• Omega-3 fat deficiencies
  • Mercury or other heavy metal toxicity
  • Vitamin D deficiency
  • Unique genes that predispose you to nutritional or detoxification problems [5]

Diet plays an important role in the Treatment of Dementia

Many studies suggest that what we eat affects the aging brain’s ability to think and remember. The Mediterranean and Ketogenic diets, with an emphasis on reducing the number of carbohydrates you consume, have been associated with cognitive benefits.

General guidelines include:

Avoid inflammatory foods such as:

  • Gluten
  • Dairy
  • Grains
  • Pseudograins
  • Nightshades
  • Eggs

Eliminate toxins, including:

  • Alcohol
  • GMOs
  • Sugar
  • Packaged and highly processed foods

Consume more:

  • Berries
  • Coconut or MCT oil
  • Curcumin
  • Garlic
  • Green tea
  • Proteins including wild-caught fatty fish, grass-fed meats, and organic chicken
  • Saffron
  • Olive oil
  • Onion
  • Vegetables, especially dark, leafy greens [6]

The gut-brain-axis and Dementia Treatment

The gut’s interaction with and influence on the nervous system, and vice versa, is known as the ‘gut-brain-axis’. Recent evidence suggests that the gut-brain-axis may be implicated in the development of dementia.

One study demonstrated changes in the composition of gut bacteria in patients with Alzheimer’s disease compared to healthy controls. For example, Clostridium and Bifidobacterium species were fewer in patients with Alzheimer’s, whereas Bacterioides and Gemella were more abundant.

Promoting good bacteria over bad bacteria in the gut is important in maintaining good digestive, immune and neurological health. Plant-based foods, probiotics in yoghurt, as well as prebiotics in the diet, naturally promote a good balance of microbiota in the gut. Incorporate plenty of fruits, vegetables, onions, garlic, nuts, lentils, high fibre foods and polyphenols into your diet on a daily basis to keep your gut healthy and balanced.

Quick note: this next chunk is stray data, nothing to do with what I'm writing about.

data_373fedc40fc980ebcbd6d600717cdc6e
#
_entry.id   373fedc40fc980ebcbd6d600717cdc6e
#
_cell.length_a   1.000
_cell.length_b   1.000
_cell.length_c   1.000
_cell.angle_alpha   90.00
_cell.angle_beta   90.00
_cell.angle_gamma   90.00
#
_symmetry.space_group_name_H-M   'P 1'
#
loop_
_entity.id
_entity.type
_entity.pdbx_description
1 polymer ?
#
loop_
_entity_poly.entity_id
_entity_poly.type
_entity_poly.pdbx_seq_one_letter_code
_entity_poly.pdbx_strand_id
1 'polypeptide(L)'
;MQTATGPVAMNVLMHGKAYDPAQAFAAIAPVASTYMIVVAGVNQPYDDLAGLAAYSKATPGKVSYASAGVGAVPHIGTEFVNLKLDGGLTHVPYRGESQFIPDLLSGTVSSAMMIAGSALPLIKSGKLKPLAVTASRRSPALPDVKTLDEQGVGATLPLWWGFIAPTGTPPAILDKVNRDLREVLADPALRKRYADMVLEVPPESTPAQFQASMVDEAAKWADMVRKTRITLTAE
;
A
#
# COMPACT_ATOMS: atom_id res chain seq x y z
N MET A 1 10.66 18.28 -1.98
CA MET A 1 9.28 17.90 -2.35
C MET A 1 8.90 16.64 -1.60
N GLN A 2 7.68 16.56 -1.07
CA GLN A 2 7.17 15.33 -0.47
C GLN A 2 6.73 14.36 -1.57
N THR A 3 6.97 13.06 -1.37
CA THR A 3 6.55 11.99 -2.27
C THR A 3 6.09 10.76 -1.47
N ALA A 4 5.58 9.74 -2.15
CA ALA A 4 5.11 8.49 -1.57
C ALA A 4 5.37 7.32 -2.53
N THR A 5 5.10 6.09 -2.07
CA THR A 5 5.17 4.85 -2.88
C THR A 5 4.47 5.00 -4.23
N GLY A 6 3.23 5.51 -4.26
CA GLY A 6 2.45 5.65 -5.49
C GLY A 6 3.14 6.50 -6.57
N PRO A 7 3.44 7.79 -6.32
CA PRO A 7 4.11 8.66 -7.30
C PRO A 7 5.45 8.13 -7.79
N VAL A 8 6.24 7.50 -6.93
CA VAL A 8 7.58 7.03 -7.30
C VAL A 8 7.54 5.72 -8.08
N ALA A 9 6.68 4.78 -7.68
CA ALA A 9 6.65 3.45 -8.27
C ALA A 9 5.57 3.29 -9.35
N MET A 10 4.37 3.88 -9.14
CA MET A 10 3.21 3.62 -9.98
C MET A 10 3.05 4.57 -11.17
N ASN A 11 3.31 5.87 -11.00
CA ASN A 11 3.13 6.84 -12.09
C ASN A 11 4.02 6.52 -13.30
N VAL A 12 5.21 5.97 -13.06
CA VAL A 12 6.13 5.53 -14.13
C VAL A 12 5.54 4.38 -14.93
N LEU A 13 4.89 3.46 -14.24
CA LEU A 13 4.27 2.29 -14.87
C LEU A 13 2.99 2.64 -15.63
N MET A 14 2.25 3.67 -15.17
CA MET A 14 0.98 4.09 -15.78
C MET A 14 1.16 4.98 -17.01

Key nutrients to help prevent cognitive decline

Folate (vitamin B9)

Folate (folinic acid or methylfolate) is essential for the health of blood cells and nerve cells. It is found in green vegetables such as spinach and broccoli.

High levels of folate decrease the levels of homocysteine in the blood. High levels of homocysteine are associated with an increased risk of coronary artery disease and stroke.

High levels of homocysteine and/or low levels of folic acid are also associated with a higher rate of developing Alzheimer’s disease.

Folic acid is the synthetic form or folate and is required to be converted into methylfolate before the body can use it.  Best forms to supplement are either folinic acid or methylfolate, particularly with those individuals with MTHFR gene variants.

Vitamins B12

Vitamin B12 deficiency also increases homocysteine levels and has also been associated with an increased risk of Alzheimer’s disease. Vitamin B12 may even have a cognitive-enhancing effect in persons with normal cognition.

Vitamin E

Vitamin E can protect the body’s cells against the effects of ageing. One study suggested that taking Vitamin E decreased the rate at which people with more severe Alzheimer’s disease deteriorated. [7]

Ginkgo biloba

Ginkgo biloba is extracted from the leaf of the Maidenhair tree. Studies have found that ginkgo biloba provides neurocognitive benefits via its three main active agents: ginkgolides, bilobalide and flavonoids.

Together, these agents promote blood flow, inhibit inflammatory mediators, inhibit platelet-activating factor receptors, reduce the effects of glutamate and work as antioxidants. People most likely to benefit from ginkgo biloba include those who already have dementia.

Omega-3 fatty acids

Nutritional sources of omega-3 fatty acids are primarily fish, nuts, algae and krill.

The two main forms of omega-3 fatty acids, eicosapentaenoic acid (EPA) and docosahexaenoic acid (DHA) are important in neuronal development and provide a neuroprotective role through antioxidant, anti-inflammatory and antiamyloid effects.